I’ve taken your advice and posted pics of me looking fun, cute and active: wedding guest/bridesmaid pics, vacation pics, a fun sibling shot (labeled “with my bro and sis.”) So what is the deal? I’m 29. I’m pretty and fun. In my bio, I basically state I am a “retired jetsetter who still wants to have fun, but do it on a local level.” I’ve read a bunch of profiles and tried to reach out to men who were my equals, both in lifestyle and dating goals, but these guys haven’t responded. I’m thinking, “We are SO alike, why aren’t you responding?”
Granted, I’m just starting out, but it’s already frustrating! How am I supposed to take these emails that I’m getting? I find them so mass-market, like I bet they copied and pasted and sent to 30 girls without reading about me at all. How do I get to the next step? Should I *wink* first? Are sending messages a bit too much? –Angie
There are two entirely separate issues being discussed here: one is that you are frustrated with dating online, the other is with the nuances of how it’s done. Let’s deal with them separately.
First of all, I want you to consider all the other places where you could meet thirty-something men in Los Angeles. Thru events from LA Weekly, thru email lists like Thrillist, thru random happenstance at the gym, at Ralphs, on Sunset Blvd, at the UCB Theater, thru Meetup.com, thru friends’ house parties, thru work friends, and business networking, thru set ups, thru matchmakers, thru singles organizations, church or temple. And yet, despite all of those options for young people here in LA, it’s tough
It’s very easy to live in a huge city and never meet any men.
Online, you’re ALWAYS meeting men.
That’s why I believe in online dating. Not because it’s perfect. But because “real life” doesn’t always provide enough opportunity on a week by week basis. And unless you get lucky at the Grilled Cheese Invitational or First Fridays on Abbot Kinney, it’s very easy to live in a huge city and never meet any men. Online, you’re ALWAYS meeting men. Your ad is live for 24 hours a day for men to approach you, and if you log on for 20-30 minutes each day to reply and reach out to one new guy, your social life will instantly pop.
None of this changes the quality of men, the quality of how they market themselves, and the quality of their interaction — all of which is, frankly, abysmal.
But one thing I know from 7 years of doing this job is this: a great profile and witty email doesn’t necessarily equal a great guy. And generic profiles and emails often mask amazing personalities. As a result, you really can’t tell anything from online dating — you just have to make the best with what you’ve got.
This is what I discovered as a customer service rep at JDate in 2001, and it’s the very thing in which I coach private clients every day: writing a unique, confident, specific, self-aware, witty profile that attracts more men and higher quality men; coming up with a one-of-a-kind username that instantly brands you and demands recognition, filtering through the wrong men, funneling the right men from email to the phone to the real life date, keeping a healthy attitude about guys and maintaining an open mind about why they do what they do. It’s a lot of stuff, but it’s finite and it can be conquered. Soon, everything will open up in your dating life.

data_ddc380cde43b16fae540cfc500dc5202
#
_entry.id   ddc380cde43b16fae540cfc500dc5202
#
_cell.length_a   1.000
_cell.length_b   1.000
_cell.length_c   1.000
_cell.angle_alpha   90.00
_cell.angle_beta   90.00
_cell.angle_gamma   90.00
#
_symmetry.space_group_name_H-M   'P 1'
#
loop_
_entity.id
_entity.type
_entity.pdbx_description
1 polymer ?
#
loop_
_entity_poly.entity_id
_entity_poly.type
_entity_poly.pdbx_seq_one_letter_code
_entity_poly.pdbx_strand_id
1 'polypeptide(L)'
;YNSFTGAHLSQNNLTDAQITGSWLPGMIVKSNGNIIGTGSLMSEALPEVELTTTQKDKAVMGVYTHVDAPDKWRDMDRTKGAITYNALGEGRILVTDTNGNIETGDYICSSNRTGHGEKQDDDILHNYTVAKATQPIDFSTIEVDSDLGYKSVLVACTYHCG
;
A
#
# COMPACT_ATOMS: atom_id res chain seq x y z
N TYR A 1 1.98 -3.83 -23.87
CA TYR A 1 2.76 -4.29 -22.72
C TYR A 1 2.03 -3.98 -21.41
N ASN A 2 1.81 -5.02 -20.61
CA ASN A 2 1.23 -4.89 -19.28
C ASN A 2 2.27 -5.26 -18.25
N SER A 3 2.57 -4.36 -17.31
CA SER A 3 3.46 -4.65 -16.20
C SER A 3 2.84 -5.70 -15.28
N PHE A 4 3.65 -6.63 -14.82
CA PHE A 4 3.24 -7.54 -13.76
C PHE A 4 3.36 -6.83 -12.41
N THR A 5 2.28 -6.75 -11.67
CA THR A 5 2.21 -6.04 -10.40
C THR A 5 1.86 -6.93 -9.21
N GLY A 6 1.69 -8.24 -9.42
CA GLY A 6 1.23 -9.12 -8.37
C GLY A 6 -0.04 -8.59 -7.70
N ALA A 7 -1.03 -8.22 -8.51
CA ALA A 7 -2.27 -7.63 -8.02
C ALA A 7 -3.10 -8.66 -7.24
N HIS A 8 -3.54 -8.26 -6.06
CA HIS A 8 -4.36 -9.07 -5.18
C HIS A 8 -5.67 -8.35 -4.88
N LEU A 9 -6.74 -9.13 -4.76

Your job is not to stop the “wrong” men from writing to you.
So instead of complaining: “The wrong men always write to me!” you will soon remember that it’s a numbers game, “Aha! Most men are the wrong men. In fact, 90% of guys I would never even consider dating. Which means that I can’t get upset and succumb to dating frustration when I don’t like 90% of the emails I receive. And I must be patient with my dating life because I’m only open to 10% of the population. The higher your standards, the longer I will likely have to date online.” Simple shifts in perspective like this are life-saving, and allow you to persevere where you’d ordinarily quit.
Your job is not to stop the “wrong” men from writing to you. If you’re 29 and cute, they’re going to be coming out of the woodwork — 55 year old men from 100 miles away in some faraway corner of the United States, telling you that you’re beautiful. Don’t sweat those guys. Men copy and paste emails because such a low percentage of women write back to them. It’s a bad strategy on their part, but you have to understand that they’re FAILURES and be a little more sympathetic to them.
If you want a better online dating experience, you have to learn three things: how to write a better profile, how to flirt with men and keep them interested, and how to initiate contact with the men YOU want in a funny, confident way.
My far more effective than anything you’ve done before and it beats the hell out of more trial and error and frustration. Literally, my 64-year-old mother just went through all the Finding the One Online material and found someone in 1 month.
What do you think you could do if you learned how to do it right instead of complaining about how everything is wrong in your dating life?